Impact of Gender, Ethnicity, and Attitude on High School Students' Comprehension of Science.
Mentor:Chris Craney, Director of Undergraduate and Sponsored Research, Chair of the Biochemistry Department, and Professor of Chemistry, Occidental College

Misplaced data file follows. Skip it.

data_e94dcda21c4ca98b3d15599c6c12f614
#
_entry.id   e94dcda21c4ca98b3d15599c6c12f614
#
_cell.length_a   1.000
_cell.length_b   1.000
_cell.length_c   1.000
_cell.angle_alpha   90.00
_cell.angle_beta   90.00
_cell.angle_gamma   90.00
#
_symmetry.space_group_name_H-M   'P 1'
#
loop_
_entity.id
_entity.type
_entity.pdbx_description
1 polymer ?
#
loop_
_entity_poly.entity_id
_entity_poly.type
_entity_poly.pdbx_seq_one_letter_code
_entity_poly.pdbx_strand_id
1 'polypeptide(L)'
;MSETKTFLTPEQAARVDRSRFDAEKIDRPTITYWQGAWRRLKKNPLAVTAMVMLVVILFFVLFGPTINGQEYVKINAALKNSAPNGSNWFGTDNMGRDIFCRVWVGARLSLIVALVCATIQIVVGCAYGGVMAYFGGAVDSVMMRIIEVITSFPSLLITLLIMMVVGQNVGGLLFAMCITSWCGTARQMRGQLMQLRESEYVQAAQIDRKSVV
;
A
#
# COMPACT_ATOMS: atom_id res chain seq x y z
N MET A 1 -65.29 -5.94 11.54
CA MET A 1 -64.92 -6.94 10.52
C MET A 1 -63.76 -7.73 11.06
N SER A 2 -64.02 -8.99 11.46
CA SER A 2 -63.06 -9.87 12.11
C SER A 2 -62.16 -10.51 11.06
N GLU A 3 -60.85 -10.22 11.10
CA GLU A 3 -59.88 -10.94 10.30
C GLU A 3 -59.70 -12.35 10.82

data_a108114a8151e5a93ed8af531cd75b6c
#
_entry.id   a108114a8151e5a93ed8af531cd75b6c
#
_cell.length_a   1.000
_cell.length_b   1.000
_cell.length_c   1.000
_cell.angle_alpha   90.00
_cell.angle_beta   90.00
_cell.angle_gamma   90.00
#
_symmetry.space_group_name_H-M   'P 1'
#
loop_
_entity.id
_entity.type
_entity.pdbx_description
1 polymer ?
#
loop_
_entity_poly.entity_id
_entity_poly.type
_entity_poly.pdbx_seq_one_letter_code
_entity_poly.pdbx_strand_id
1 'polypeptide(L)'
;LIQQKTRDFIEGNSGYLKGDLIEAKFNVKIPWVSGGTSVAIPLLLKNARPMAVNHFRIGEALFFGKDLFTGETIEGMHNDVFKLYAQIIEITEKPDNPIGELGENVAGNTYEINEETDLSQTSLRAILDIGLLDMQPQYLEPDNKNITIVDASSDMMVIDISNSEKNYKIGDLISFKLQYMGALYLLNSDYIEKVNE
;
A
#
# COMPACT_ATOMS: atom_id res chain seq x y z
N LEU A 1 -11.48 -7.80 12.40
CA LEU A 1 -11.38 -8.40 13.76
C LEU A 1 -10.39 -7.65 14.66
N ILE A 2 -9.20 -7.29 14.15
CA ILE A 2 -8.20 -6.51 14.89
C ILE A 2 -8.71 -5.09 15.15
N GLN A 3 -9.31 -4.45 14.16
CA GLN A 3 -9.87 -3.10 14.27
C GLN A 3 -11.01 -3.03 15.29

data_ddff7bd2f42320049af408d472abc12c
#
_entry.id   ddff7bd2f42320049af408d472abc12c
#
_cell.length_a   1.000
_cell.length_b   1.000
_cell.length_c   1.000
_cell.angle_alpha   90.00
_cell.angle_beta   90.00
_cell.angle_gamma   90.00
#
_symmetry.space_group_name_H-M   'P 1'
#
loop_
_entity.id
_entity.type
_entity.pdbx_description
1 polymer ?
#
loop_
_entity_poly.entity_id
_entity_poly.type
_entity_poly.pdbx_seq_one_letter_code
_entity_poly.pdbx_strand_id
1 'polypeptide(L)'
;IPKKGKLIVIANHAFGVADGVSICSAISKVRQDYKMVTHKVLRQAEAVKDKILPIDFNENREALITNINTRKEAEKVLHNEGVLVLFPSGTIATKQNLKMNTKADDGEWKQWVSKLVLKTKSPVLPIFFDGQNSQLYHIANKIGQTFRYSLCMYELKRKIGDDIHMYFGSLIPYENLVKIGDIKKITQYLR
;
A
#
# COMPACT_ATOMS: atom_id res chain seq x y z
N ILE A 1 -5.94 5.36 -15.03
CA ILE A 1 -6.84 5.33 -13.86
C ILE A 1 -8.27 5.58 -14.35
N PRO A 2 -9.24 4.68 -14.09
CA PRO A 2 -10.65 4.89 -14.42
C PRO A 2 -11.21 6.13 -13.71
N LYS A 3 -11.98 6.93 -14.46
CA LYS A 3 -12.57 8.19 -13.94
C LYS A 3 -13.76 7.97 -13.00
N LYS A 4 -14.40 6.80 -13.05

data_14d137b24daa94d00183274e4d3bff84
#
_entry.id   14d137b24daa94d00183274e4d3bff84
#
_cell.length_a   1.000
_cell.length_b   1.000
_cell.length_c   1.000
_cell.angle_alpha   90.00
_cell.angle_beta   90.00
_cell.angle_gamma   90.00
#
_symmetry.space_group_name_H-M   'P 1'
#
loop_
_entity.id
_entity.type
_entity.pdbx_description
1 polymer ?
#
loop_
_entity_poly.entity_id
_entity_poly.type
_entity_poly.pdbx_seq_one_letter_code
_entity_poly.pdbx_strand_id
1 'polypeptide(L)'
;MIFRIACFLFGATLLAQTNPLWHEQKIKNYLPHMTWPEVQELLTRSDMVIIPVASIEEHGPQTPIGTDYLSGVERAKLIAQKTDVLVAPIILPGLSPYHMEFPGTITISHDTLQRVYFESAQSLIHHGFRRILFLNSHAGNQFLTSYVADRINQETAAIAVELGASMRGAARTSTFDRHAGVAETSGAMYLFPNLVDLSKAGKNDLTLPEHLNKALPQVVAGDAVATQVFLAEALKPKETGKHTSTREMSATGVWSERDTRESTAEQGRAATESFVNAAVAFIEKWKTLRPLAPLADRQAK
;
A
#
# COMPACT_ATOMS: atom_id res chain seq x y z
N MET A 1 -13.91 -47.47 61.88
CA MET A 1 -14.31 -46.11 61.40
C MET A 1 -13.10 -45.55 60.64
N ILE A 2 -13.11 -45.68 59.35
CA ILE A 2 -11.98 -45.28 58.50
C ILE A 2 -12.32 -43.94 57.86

Over the past decade, the Teachers + Occidental = Partnership in Science (TOPS) program has tried to examine how students respond to various labs, and whether these labs help increase student understanding of scientific concepts. The TOPS program delivers technology based laboratory kits along with pre- and post- surveys to high schools in the Los Angeles area. The pre- and post- lab surveys consist of demographic identifiers and four objective multiple-choice questions that are aligned with the California State Science Standard. Scores obtained from the questions are used to measure students’ conceptual comprehension. The data is then analyzed using SPSS. Using the pre- and post-surveys completed from seven labs from 2008-2012 for Physics, seven labs from 2009-2012 for Biology, and six labs from 2008-2012 for Chemistry, the research assessed whether participating in the TOPS program results in an increase in student comprehension in all three sciences, and whether gender, ethnicity, and attitude toward science affect the increase in the comprehension of science. Repeated Measures ANOVA analysis revealed that there was no significant difference in the change in attitude between the different genders and ethnicities, thus attitude was considered a fixed trait. Although attitude appears fixed, it was found that males have a more favorable attitude toward science than females. These results were consistent in all three sciences. Along with these findings, it was found that overall the TOPS program increased student understanding of scientific concepts, and that for the most part gender and ethnic identity do not affect students’ gain of understanding for scientific concepts.